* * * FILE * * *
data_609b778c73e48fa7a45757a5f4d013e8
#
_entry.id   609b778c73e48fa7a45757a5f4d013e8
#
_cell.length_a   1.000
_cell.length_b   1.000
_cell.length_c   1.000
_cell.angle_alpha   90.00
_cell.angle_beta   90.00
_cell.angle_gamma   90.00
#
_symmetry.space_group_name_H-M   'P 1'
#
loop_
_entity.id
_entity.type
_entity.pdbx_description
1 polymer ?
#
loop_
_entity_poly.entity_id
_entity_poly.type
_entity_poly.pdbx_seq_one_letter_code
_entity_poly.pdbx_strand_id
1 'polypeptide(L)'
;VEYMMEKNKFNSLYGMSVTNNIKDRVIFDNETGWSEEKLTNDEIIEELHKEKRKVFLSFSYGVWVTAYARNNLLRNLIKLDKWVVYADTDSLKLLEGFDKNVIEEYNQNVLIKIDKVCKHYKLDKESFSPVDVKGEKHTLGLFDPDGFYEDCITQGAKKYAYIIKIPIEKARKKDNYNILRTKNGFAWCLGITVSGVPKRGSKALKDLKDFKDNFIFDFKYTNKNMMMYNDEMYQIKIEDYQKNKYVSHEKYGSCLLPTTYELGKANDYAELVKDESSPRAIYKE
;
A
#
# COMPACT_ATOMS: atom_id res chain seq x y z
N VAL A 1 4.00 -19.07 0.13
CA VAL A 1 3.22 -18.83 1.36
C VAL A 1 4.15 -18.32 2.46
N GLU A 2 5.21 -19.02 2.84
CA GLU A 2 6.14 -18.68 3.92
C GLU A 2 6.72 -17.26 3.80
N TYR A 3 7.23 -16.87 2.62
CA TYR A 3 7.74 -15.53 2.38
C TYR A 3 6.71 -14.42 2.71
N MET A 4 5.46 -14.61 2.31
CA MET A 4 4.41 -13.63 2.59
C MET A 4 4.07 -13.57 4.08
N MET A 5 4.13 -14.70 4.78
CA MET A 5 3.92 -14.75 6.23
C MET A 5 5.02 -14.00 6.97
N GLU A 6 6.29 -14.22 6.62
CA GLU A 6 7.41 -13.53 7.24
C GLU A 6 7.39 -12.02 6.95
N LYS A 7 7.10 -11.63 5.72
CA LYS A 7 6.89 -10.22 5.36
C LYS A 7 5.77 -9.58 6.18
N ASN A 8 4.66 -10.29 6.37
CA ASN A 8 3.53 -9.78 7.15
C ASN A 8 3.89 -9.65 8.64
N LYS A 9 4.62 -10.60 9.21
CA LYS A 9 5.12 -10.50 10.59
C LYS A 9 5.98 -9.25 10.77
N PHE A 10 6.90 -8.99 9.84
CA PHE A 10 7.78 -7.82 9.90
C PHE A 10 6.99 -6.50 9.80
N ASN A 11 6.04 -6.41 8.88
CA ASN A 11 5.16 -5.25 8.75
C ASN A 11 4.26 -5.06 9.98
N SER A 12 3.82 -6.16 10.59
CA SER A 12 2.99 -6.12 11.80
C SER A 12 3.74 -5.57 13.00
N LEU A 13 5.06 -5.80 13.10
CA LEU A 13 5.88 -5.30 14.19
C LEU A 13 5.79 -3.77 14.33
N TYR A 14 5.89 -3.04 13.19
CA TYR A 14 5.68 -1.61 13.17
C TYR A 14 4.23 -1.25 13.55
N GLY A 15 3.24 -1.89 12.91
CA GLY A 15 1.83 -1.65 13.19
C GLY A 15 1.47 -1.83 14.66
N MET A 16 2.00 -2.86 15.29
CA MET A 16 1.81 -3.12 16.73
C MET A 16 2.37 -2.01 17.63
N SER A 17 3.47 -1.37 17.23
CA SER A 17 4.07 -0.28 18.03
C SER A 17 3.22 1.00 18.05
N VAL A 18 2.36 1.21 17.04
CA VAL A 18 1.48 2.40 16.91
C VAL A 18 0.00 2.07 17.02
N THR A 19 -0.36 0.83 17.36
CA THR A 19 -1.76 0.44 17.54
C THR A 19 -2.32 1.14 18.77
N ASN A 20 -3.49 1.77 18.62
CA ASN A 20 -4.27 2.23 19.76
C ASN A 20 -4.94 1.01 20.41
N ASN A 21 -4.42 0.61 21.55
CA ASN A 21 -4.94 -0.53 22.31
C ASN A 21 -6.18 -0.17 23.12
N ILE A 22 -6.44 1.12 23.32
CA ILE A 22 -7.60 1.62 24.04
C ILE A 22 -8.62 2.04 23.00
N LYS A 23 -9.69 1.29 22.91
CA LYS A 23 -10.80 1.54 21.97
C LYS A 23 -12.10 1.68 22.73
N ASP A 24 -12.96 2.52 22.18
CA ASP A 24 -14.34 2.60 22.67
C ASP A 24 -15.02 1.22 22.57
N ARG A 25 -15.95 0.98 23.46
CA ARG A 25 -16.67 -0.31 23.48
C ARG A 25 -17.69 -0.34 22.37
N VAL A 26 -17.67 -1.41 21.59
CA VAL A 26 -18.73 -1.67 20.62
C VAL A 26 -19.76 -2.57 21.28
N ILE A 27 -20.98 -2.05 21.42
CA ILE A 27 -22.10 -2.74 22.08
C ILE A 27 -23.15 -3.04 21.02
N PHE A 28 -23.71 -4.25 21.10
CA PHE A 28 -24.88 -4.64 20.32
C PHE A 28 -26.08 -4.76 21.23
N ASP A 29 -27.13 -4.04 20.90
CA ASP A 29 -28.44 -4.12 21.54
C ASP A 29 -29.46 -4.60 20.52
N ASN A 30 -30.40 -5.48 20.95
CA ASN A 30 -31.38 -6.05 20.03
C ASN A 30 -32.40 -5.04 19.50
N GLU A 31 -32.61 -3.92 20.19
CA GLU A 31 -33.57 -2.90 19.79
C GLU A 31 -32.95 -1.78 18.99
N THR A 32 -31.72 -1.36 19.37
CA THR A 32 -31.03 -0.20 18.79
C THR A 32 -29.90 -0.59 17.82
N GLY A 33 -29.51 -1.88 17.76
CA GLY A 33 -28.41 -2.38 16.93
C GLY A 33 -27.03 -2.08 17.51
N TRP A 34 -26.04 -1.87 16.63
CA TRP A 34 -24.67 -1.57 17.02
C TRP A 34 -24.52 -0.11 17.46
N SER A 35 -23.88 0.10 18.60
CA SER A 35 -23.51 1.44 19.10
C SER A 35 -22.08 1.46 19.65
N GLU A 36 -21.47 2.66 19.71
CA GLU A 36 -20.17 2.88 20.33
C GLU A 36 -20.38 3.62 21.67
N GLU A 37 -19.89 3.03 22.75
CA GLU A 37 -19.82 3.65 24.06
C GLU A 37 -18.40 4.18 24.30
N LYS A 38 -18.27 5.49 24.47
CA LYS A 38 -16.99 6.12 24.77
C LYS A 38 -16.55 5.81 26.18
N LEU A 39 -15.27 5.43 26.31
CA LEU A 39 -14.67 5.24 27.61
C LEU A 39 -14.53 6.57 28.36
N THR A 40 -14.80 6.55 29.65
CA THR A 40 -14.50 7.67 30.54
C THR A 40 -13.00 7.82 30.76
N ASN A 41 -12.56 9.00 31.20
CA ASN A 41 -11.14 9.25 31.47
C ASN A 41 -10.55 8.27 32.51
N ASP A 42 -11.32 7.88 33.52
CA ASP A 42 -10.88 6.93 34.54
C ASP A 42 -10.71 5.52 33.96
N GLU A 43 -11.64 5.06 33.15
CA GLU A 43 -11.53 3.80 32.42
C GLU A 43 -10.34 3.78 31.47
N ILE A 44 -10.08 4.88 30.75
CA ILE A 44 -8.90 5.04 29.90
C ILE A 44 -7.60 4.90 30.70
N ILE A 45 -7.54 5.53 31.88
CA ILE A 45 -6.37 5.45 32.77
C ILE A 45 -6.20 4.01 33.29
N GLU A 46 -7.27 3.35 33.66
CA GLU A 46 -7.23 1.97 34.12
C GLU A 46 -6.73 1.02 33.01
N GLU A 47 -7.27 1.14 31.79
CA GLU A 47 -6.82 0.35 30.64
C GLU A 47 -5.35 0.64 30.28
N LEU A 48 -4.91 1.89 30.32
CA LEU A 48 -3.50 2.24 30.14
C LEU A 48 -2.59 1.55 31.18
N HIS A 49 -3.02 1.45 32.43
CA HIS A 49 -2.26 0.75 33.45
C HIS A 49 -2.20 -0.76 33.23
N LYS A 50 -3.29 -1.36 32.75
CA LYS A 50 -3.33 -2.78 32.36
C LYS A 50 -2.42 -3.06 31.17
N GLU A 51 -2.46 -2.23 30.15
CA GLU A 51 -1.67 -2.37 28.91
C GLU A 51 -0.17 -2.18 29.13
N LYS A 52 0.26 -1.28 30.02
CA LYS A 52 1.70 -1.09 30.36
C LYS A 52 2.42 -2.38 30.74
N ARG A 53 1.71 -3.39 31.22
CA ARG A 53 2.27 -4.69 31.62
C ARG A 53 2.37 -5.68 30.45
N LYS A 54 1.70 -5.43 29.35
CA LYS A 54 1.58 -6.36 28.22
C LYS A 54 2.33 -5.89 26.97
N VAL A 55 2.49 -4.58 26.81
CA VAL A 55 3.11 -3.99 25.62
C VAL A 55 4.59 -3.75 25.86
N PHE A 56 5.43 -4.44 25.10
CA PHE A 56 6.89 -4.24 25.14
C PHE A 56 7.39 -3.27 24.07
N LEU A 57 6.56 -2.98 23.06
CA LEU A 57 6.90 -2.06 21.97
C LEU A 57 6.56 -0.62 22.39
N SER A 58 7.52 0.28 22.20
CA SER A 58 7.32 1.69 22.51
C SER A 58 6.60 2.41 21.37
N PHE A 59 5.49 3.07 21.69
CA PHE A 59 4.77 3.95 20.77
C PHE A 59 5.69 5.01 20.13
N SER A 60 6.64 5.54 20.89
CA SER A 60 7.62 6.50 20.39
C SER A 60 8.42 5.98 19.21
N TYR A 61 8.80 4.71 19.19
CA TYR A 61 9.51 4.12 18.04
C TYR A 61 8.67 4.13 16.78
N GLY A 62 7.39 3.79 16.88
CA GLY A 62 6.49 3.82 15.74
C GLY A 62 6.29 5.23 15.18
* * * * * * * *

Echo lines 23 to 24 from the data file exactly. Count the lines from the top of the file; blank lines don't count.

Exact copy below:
_entity_poly.pdbx_seq_one_letter_code
_entity_poly.pdbx_strand_id